• Your self-guided cycling tour has come to an end! After a final breakfast, it’s time to head to the airport for flights home (approximately 30-minute transfer). If you’d like to stay longer, just ask us for some recommendations!

    Meals: Breakfast

    Fruit and vegetables market in Bologna
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Meet your guide

Saddle Skedaddle
5.00
Saddle Skedaddle
Saddle Skedaddle was founded by a couple of MTB pros (Paul and Andrew) while trapped in a snowstorm during their year-long biking adventure in Chile. They believe travel should move you and that there’s no better way to see a place properly—its people, culture, and natural wonders—than by bike. Saddle Skedaddle currently runs tours in 36 destinations, offering adventure junkies incredible places to tour on two wheels.
5.00 (1 reviews)
Simon (source: Guide’s website)

Great cycling – would recommend this holiday. The Skedaddle representative was excellent. Helpful, pulled out the stops when we had an emergency, and provided an emergency bike repair overnight before the final day. Without them the holiday would have been very different.

Things to know

  • What you get on this adventure:

      • 8-day Emilia-Romagna self-guided cycling tour
      • Accommodation for 7 nights in 3-star hotels, agriturismi, and guesthouses (in shared twin or double ensuite rooms)
      • Breakfasts
      • Local representative (with bike delivery and welcome meeting)
      • Access to the navigation app for holiday information and navigation
      • Luggage transfers
      • Airport transfer on scheduled arrival day from Verona Airport (VRN)

    What’s not included:

      • Transportation to Italy
      • Bikes (rental available at an additional cost)
      • Single supplement (available at an additional cost)
      • Meals not listed in the itinerary
      • Personal clothing and equipment
      • Personal expenditure (souvenirs, bar bills, hotel facilities, etc.)
      • Entrance fees to museums and other attractions enroute
      • Local tourist tax — to be paid locally, approximately 2 euros per day
      • Guide gratuities — optional
      • Travel and medical insurance — optional
  • Fitness and experience
    While this tour is also suitable for those who have recently gotten into cycling, there will be some days and sections where you may have to tackle some ups and downs, the occasional steeper climb, and perhaps some varying terrain. The most important thing for this Emilia-Romagna cycling self-guided tour is that you have a decent level of physical fitness, capable of covering distances and elevation gains that you’ll find in the day-by-day itinerary. You’ll be covering between 25 miles (40 km) to 43 miles (70 km) per day.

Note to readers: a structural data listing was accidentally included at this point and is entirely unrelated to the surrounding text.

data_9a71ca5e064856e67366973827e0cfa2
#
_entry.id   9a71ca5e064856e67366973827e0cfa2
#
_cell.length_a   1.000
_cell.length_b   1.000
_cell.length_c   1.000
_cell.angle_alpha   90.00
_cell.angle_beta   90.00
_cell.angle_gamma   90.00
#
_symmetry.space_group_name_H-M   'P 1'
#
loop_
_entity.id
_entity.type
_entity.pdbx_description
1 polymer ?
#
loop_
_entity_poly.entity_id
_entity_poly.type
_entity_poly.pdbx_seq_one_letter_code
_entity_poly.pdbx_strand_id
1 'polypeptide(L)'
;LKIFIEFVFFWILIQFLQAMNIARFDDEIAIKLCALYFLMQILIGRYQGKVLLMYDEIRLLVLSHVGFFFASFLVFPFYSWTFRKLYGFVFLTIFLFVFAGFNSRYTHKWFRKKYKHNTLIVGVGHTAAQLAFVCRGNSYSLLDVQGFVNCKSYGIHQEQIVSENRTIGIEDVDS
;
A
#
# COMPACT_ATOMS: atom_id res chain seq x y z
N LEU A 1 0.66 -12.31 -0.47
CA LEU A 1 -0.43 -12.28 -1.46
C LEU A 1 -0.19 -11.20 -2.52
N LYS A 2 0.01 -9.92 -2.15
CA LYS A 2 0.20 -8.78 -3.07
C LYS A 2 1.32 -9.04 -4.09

Terrain and roads

    • You’ll be riding predominantly on quiet country roads shared with vehicle traffic (approx. 60% of the route), while the remaining 40% will be on cycle paths (some mixed use, i.e., shared with pedestrians) or on cycle lanes.
    • Day 4 will pose the biggest challenge being the longest in distance and in terms of climbing, but you can take it at your own pace.
    • There are some short sections throughout the week on hard-packed gravel tracks and on gravel / dirt roads, so hybrid or gravel bikes are recommended for this tour. A road bike would be suitable if you are happy to push it over these short sections. An e-bike is also good for this tour and will make Day 4’s distance and climbing in particular a little more manageable, and it’s a good option to help manage the heat on those hot summer days in June and September! E-bikes are generally heavier than hybrid bikes, which is worth bearing in mind if needing to lift the bike up / down steps or over cobbles in some of the towns.
    • Although the tour is available to book in the summer months, Emilia-Romagna is a flat region, usually with little wind, so it can get hot during July and August. That said, if you manage your day to avoid riding at the hottest times of day, seek shade when you can and take lots of water with you. The route is still manageable, even in the summer months! You may however want to consider riding an e-bike if you’re not accustomed to riding in the summer heat or humidity.
  • Here’s a list of the equipment you need to bring:

      • Bike — available to rent
      • Helmet — available to rent
      • Comfortable, season-appropriate riding or athletic clothing, preferably moisture wicking or synthetic material
      • Padded shorts
      • Peaked helmet
      • Sneakers or sport shoes
      • Breathable outside layer or jacket